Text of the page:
Olympic runner yearns for peace, fears bloodletting in Ethiopia

Yahoo News

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Washington, DC, September 13, 2016 | By Sébastien Blanc | comments

Washington (AFP) - Ethiopia faces potential tragedy -- even ethnic bloodletting -- if the international community looks away from repression there, runner Feyisa Lilesa warned Tuesday.

"We all yearn for peace, but the government continues its attacks. I fear that if the killing does not stop, people could abandon nonviolence in self-defense," Lilesa said in an op-ed in The Washington Post.

The marathon man made headlines during the Rio Olympics last month when he made a protest signal as he claimed silver in the men's marathon.

The gesture -- crossing his wrists, arms raised above his head -- is a symbol of defiance against the Ethiopian government's crackdown on anti-government protests that started in his home region, Oromo, in November last year.

The defiant gesture is said to represent the handcuffed arms of political prisoners and dissidents in his home country.

- Ethnic strains real: runner -

"That country is now operating around a system where elites from only one ethnicity are respected and considered superior," he explained.

Human Rights Watch estimates the Ethiopian security forces have killed more than 400 people involved in the protests.

"This includes at least 12 people that I know from my home district of Jaldu in Oromia," Lilesa wrote in The Post.

His is one of the country's several regions with minority ethnic groups.

The runner made the gesture twice -- once while crossing the finish line and again on the medal podium. He said he feared his life would be in peril if he returned home.

"Running is my life," he said, and "I don't think that they (Ethiopia) will select me again."

Ethiopian authorities assured him he would not be punished, but he nevertheless skipped the Olympic team's flight home. Reports have suggested he may seek political asylum in the United States.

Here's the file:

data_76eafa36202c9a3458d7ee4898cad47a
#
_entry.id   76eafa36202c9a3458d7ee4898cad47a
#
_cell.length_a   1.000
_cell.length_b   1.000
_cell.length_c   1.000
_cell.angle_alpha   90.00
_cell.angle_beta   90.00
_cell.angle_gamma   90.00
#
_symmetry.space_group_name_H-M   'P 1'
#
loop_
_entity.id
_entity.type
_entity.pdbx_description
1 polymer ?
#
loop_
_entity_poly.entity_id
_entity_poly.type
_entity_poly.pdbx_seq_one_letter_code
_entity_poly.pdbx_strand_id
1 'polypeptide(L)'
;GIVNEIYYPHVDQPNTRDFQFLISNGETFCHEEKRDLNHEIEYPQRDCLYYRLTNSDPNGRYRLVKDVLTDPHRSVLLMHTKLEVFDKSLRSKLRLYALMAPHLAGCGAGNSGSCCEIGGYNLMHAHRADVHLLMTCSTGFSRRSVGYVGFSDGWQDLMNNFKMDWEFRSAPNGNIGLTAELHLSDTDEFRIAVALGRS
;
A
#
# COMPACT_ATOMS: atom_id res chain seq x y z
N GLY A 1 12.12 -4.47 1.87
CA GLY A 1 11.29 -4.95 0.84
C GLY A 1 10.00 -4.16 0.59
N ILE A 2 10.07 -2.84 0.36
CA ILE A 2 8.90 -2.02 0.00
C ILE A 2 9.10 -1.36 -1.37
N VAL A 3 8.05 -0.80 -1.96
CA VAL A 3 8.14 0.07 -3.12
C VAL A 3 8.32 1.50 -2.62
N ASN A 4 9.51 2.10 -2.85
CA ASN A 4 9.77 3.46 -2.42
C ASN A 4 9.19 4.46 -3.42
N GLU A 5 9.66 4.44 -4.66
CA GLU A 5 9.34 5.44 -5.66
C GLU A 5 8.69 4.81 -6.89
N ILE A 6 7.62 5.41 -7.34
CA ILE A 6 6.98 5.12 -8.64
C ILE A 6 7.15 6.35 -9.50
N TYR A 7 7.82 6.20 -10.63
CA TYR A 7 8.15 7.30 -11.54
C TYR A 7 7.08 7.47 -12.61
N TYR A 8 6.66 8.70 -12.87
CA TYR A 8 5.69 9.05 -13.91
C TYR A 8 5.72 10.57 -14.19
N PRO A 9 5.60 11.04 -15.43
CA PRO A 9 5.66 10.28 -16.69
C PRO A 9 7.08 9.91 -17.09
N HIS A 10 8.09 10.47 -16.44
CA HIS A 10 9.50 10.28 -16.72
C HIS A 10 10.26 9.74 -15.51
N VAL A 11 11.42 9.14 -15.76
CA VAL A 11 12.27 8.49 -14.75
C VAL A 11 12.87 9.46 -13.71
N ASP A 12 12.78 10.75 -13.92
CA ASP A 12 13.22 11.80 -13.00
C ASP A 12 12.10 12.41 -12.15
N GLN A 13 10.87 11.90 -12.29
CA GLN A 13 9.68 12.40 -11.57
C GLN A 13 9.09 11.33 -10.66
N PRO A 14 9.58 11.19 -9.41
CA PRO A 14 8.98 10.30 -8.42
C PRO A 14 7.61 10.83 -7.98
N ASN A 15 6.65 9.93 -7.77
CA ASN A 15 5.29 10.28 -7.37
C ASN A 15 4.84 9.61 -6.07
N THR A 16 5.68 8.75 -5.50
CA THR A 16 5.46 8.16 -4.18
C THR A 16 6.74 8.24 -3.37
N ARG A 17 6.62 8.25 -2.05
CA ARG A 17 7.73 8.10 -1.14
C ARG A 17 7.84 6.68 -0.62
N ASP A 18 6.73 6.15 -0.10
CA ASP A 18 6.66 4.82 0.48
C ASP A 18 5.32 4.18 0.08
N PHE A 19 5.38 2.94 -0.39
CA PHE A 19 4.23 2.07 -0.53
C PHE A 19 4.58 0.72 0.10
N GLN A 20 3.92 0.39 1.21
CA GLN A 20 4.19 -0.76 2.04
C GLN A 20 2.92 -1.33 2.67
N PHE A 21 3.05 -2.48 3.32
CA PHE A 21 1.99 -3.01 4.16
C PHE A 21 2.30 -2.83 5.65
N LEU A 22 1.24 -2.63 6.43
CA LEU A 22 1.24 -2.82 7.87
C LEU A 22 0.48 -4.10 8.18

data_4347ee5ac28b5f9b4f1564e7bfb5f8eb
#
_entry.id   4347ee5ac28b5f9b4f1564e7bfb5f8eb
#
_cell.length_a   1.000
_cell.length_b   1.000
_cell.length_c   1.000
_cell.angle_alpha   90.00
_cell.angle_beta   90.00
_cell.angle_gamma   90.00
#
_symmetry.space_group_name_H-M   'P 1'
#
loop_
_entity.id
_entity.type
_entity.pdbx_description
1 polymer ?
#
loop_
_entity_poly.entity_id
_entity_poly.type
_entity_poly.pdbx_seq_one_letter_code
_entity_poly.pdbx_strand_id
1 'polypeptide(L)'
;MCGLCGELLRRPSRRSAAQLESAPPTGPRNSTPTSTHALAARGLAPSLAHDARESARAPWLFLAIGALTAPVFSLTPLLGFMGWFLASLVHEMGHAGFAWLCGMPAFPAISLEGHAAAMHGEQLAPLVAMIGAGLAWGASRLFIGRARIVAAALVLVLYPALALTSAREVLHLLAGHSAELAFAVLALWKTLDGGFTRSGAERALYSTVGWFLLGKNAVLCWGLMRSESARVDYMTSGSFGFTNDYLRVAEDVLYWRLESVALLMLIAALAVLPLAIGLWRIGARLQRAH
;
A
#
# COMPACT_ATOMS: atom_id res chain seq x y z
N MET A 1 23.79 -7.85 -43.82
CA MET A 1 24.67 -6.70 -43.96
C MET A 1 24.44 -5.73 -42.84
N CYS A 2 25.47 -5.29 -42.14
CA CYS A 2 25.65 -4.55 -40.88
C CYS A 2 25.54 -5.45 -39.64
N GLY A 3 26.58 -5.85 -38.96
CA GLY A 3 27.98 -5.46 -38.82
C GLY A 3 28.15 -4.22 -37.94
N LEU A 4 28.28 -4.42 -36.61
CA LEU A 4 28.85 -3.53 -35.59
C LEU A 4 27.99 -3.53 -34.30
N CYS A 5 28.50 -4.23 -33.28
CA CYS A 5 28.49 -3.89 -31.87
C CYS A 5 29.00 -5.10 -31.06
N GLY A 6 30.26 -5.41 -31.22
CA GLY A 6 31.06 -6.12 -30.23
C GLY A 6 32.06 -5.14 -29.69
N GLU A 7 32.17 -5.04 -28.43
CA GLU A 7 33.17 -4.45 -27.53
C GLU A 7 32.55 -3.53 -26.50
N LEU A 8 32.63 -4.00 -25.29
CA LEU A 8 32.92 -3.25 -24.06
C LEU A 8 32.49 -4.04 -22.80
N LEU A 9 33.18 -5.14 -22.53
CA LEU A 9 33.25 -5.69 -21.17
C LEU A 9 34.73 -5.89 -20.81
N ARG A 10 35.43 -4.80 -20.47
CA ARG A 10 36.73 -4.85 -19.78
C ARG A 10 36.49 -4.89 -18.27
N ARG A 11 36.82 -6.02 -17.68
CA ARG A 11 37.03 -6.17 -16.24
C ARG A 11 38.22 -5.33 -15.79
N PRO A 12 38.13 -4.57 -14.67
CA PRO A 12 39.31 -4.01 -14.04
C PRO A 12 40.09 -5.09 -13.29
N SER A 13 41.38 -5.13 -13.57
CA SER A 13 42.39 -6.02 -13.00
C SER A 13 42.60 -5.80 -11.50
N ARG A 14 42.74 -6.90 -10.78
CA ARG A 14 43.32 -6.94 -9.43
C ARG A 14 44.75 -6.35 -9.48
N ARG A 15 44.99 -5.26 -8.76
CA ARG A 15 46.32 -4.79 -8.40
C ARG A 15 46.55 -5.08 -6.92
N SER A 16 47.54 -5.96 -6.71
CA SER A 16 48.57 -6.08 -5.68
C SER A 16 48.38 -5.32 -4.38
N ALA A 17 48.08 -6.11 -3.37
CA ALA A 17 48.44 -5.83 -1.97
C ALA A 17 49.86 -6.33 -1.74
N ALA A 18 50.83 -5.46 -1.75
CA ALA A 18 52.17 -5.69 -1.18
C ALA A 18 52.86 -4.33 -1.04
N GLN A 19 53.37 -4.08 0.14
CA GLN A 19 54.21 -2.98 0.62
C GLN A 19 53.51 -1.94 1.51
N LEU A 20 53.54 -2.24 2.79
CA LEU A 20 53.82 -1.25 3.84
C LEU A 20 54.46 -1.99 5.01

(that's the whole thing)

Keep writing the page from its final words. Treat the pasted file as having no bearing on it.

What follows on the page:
And the United States, the 28-year-old runner said, can press Addis Ababa on human rights.

"Hundreds of my fellow Ethiopians have been killed by security forces only because they peacefully protested against injustice... I want to tell the world what is happening," said Lilesa, who said he fears he will be killed if he returns home.

Regarded as one of Africa's most repressive states, Ethiopia is struggling to contain the rare anti-government unrest unleashed by the protest movement, which has spread from Oromo in the center of the country to Amhara in the north.

Lilesa said he would ask the US government to demand an explanation from Ethiopia and to condemn its actions.

- US lawmakers take note -

New Jersey lawmaker Chris Smith and Colorado's Mike Coffman voiced concern about "the oppressive actions taken by the government of President Mulatu Teshome," in a statement.

"Unfortunately... moderation has not taken place -- if anything, the actions of the government of Ethiopia have intensified in its effort to shut down political opposition and critics in civil society," the US lawmakers said.

Anthropologist and Ethiopia expert Bonnie Holcomb said the importance of the minority group's connections to their traditional lands cannot be understated.

"The land is their umbilicus. It is their lifeline, they are part of the land, there is not a separation between human beings and the land," she told AFP.

"So when you take them off, they have nowhere," she said.

"Their identity is struck at the heart, so (these demonstrations are) an expression of desperation."

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